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There’s a new study out today that confirms just how important health insurance and the Medicaid program really are. The study is already making waves with Ezra Klein calling it, “the most important health-care policy experiment since the 1970s.” Here’s how it worked:
In 2008, Oregon expanded Medicaid eligibility to a group of low-income, uninsured adults. But at that time, more people were eligible for Oregon’s Medicaid program than the state could afford, so they set up a lottery to determine who would receive coverage.
The Oregon Health Insurance Experiment looked at what happened to the people who won the lottery and received coverage through Medicaid compared to those who did not. And the results are even more positive than we anticipated. The study found that:
Those with insurance saw greater financial security and savings for providers. According to the report, “Insurance decreased the probability of having an unpaid medical bill sent to a collection agency by 25% -- which also benefits health care providers since the vast majority of such debts are never paid.”
In addition to the positive effects of insurance for those covered, the study also found good news for States that expand Medicaid coverage. Researchers found that:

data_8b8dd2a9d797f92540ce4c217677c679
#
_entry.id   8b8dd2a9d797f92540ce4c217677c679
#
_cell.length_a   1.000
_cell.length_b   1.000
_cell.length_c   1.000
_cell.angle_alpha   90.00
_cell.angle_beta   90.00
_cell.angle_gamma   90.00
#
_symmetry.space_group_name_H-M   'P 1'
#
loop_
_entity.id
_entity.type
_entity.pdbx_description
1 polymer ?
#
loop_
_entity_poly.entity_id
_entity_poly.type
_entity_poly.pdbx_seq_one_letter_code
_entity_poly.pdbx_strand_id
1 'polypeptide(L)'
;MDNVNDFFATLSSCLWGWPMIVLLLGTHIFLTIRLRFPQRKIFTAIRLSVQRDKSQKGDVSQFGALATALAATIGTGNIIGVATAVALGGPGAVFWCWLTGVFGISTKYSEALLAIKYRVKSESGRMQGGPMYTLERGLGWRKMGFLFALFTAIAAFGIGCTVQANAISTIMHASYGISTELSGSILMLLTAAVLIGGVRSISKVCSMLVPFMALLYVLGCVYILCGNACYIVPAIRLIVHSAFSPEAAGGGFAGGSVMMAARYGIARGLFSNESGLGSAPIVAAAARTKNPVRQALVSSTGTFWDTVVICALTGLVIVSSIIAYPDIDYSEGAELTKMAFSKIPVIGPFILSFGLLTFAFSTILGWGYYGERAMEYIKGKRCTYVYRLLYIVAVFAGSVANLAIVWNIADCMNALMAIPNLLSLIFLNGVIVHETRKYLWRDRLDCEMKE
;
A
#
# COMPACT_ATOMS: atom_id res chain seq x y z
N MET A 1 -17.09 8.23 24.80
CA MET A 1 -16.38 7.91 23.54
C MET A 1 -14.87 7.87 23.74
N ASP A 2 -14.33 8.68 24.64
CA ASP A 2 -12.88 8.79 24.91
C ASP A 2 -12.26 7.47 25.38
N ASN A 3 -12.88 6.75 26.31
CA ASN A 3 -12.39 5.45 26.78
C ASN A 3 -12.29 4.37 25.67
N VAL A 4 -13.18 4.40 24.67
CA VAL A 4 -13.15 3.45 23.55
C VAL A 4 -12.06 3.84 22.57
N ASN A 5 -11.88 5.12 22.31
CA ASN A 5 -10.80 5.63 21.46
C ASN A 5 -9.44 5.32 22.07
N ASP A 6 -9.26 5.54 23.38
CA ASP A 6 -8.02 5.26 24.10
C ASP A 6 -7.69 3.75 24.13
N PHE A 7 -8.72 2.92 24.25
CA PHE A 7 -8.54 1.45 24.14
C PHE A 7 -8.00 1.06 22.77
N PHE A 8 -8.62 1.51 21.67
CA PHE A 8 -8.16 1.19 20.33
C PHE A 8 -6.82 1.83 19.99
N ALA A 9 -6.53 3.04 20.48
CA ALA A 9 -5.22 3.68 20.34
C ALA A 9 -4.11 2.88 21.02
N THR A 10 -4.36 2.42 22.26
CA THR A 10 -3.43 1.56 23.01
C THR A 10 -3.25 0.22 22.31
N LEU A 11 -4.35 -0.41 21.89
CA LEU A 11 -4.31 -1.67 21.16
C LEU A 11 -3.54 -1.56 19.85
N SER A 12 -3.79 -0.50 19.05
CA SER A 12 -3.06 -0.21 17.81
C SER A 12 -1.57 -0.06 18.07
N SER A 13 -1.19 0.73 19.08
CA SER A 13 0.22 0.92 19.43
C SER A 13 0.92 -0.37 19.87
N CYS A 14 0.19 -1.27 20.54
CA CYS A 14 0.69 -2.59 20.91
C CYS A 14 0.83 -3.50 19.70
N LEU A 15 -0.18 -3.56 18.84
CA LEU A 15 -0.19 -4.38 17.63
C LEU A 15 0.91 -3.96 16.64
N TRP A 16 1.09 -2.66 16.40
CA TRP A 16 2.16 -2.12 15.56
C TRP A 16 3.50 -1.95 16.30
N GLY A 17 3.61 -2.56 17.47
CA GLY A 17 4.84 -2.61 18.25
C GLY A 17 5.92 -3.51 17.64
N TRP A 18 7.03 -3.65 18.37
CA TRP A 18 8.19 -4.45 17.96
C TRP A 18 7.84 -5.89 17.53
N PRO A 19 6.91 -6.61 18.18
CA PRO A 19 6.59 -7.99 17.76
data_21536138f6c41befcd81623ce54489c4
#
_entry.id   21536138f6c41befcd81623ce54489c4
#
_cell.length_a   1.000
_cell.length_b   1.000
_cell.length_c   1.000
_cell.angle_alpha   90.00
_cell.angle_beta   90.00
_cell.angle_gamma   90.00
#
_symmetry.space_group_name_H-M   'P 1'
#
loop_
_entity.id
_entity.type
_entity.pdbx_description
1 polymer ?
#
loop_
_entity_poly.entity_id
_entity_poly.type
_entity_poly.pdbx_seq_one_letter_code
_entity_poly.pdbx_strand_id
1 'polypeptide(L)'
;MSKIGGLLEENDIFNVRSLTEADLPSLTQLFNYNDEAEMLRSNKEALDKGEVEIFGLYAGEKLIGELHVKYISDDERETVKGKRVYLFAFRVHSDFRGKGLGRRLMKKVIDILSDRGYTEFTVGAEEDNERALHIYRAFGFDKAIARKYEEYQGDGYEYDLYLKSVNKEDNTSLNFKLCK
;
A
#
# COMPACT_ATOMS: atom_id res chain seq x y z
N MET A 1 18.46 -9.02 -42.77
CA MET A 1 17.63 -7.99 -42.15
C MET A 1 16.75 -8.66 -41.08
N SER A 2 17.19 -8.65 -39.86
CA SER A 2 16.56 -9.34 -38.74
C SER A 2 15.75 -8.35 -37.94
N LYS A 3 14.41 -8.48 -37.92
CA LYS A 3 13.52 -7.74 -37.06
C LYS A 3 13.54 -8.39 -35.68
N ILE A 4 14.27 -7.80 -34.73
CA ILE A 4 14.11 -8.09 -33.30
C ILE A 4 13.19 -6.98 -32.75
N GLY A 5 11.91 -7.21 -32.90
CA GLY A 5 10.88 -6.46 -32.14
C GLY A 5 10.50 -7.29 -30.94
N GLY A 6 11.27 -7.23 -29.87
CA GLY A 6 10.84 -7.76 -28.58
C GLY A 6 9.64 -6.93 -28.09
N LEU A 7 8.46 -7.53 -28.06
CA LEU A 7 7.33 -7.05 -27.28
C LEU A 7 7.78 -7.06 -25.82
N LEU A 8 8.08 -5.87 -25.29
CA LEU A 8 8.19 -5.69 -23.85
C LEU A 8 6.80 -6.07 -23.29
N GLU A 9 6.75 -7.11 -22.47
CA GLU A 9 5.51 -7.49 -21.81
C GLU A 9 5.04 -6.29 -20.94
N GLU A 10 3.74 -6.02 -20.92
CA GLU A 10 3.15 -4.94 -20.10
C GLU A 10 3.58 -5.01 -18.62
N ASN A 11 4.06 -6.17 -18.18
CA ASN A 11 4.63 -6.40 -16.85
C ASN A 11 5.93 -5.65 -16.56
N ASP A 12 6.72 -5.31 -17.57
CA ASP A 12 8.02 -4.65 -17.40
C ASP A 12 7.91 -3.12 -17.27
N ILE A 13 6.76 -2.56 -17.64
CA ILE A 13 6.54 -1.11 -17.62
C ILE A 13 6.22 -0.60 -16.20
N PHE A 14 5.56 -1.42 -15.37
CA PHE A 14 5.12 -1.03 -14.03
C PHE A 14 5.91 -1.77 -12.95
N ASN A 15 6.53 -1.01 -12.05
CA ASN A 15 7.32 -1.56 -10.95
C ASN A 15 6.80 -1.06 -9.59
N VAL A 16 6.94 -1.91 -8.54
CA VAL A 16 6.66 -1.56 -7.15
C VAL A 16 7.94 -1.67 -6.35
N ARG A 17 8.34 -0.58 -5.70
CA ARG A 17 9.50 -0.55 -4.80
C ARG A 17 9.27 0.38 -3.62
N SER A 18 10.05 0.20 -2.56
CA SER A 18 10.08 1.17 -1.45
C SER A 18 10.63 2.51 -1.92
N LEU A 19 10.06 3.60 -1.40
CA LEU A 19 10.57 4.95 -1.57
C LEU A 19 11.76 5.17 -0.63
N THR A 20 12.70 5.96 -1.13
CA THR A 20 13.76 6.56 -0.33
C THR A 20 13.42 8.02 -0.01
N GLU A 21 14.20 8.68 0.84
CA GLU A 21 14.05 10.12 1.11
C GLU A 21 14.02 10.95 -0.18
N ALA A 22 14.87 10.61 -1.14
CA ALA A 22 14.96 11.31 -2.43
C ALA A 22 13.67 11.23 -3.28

Today, our country is having an important debate about the future of Medicaid. President Obama has proposed a framework that will strengthen Medicaid, make it more efficient and continue to provide services and support to the millions of children, families, seniors and pregnant women who depend on Medicaid every day.
In contrast, Republicans have offered a plan to turn Medicaid into a dangerously underfunded block grant. Under their plan, states would get one-third less for Medicaid by 2021. 15 million people could be left without coverage.
We know – and today’s study confirms – that Medicaid is making a difference in the lives of millions of Americans and the President will continue to fight to strengthen Medicaid.
Sherry Glied is HHS Assistant Secretary for Planning and Evaluation